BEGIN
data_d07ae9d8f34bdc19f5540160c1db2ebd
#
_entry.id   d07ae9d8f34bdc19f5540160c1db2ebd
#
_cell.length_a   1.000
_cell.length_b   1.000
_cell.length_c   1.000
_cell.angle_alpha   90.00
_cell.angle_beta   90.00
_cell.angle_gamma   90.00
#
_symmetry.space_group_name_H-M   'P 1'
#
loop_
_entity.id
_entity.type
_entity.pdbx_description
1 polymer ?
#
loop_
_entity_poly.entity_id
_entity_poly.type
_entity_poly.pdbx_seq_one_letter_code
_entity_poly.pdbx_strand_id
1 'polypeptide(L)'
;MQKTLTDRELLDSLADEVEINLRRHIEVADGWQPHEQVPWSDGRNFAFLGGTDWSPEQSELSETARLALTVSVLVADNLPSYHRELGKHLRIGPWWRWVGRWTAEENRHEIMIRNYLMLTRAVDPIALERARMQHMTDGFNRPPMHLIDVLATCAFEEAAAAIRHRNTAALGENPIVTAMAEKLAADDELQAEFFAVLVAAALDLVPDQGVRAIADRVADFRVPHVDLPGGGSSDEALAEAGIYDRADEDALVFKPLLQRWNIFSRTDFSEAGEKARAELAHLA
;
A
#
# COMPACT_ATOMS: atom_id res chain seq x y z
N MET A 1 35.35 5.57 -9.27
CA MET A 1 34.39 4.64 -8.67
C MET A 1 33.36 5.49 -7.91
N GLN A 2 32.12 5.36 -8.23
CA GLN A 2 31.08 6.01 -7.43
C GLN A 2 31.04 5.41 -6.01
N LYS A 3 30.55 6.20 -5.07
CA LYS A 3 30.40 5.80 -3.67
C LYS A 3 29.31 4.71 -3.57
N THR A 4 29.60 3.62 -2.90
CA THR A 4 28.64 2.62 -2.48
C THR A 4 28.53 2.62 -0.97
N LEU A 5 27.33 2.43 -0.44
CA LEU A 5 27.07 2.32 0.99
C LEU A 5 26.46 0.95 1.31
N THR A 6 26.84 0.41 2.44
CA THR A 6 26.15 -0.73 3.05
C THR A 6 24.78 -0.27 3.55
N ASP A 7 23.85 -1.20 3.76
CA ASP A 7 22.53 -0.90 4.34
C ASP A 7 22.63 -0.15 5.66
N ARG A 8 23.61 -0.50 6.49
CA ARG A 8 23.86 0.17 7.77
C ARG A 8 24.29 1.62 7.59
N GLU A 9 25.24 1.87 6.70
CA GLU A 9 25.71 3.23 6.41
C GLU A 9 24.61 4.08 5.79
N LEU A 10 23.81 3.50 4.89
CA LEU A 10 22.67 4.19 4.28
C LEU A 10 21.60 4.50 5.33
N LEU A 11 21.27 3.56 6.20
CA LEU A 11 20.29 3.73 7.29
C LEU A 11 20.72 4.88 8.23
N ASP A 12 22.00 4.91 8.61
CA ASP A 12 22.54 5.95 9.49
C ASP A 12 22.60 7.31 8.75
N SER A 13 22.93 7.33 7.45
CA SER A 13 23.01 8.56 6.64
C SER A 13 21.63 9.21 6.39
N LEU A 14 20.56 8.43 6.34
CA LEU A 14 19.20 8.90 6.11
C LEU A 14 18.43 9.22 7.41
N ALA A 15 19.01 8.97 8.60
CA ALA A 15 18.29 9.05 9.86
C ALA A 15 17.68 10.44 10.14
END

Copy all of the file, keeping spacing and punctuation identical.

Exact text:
data_d07ae9d8f34bdc19f5540160c1db2ebd
#
_entry.id   d07ae9d8f34bdc19f5540160c1db2ebd
#
_cell.length_a   1.000
_cell.length_b   1.000
_cell.length_c   1.000
_cell.angle_alpha   90.00
_cell.angle_beta   90.00
_cell.angle_gamma   90.00
#
_symmetry.space_group_name_H-M   'P 1'
#
loop_
_entity.id
_entity.type
_entity.pdbx_description
1 polymer ?
#
loop_
_entity_poly.entity_id
_entity_poly.type
_entity_poly.pdbx_seq_one_letter_code
_entity_poly.pdbx_strand_id
1 'polypeptide(L)'
;MQKTLTDRELLDSLADEVEINLRRHIEVADGWQPHEQVPWSDGRNFAFLGGTDWSPEQSELSETARLALTVSVLVADNLPSYHRELGKHLRIGPWWRWVGRWTAEENRHEIMIRNYLMLTRAVDPIALERARMQHMTDGFNRPPMHLIDVLATCAFEEAAAAIRHRNTAALGENPIVTAMAEKLAADDELQAEFFAVLVAAALDLVPDQGVRAIADRVADFRVPHVDLPGGGSSDEALAEAGIYDRADEDALVFKPLLQRWNIFSRTDFSEAGEKARAELAHLA
;
A
#
# COMPACT_ATOMS: atom_id res chain seq x y z
N MET A 1 35.35 5.57 -9.27
CA MET A 1 34.39 4.64 -8.67
C MET A 1 33.36 5.49 -7.91
N GLN A 2 32.12 5.36 -8.23
CA GLN A 2 31.08 6.01 -7.43
C GLN A 2 31.04 5.41 -6.01
N LYS A 3 30.55 6.20 -5.07
CA LYS A 3 30.40 5.80 -3.67
C LYS A 3 29.31 4.71 -3.57
N THR A 4 29.60 3.62 -2.90
CA THR A 4 28.64 2.62 -2.48
C THR A 4 28.53 2.62 -0.97
N LEU A 5 27.33 2.43 -0.44
CA LEU A 5 27.07 2.32 0.99
C LEU A 5 26.46 0.95 1.31
N THR A 6 26.84 0.41 2.44
CA THR A 6 26.15 -0.73 3.05
C THR A 6 24.78 -0.27 3.55
N ASP A 7 23.85 -1.20 3.76
CA ASP A 7 22.53 -0.90 4.34
C ASP A 7 22.63 -0.15 5.66
N ARG A 8 23.61 -0.50 6.49
CA ARG A 8 23.86 0.17 7.77
C ARG A 8 24.29 1.62 7.59
N GLU A 9 25.24 1.87 6.70
CA GLU A 9 25.71 3.23 6.41
C GLU A 9 24.61 4.08 5.79
N LEU A 10 23.81 3.50 4.89
CA LEU A 10 22.67 4.19 4.28
C LEU A 10 21.60 4.50 5.33
N LEU A 11 21.27 3.56 6.20
CA LEU A 11 20.29 3.73 7.29
C LEU A 11 20.72 4.88 8.23
N ASP A 12 22.00 4.91 8.61
CA ASP A 12 22.54 5.95 9.49
C ASP A 12 22.60 7.31 8.75
N SER A 13 22.93 7.33 7.45
CA SER A 13 23.01 8.56 6.64
C SER A 13 21.63 9.21 6.39
N LEU A 14 20.56 8.43 6.34
CA LEU A 14 19.20 8.90 6.11
C LEU A 14 18.43 9.22 7.41
N ALA A 15 19.01 8.97 8.60
CA ALA A 15 18.29 9.05 9.86
C ALA A 15 17.68 10.44 10.14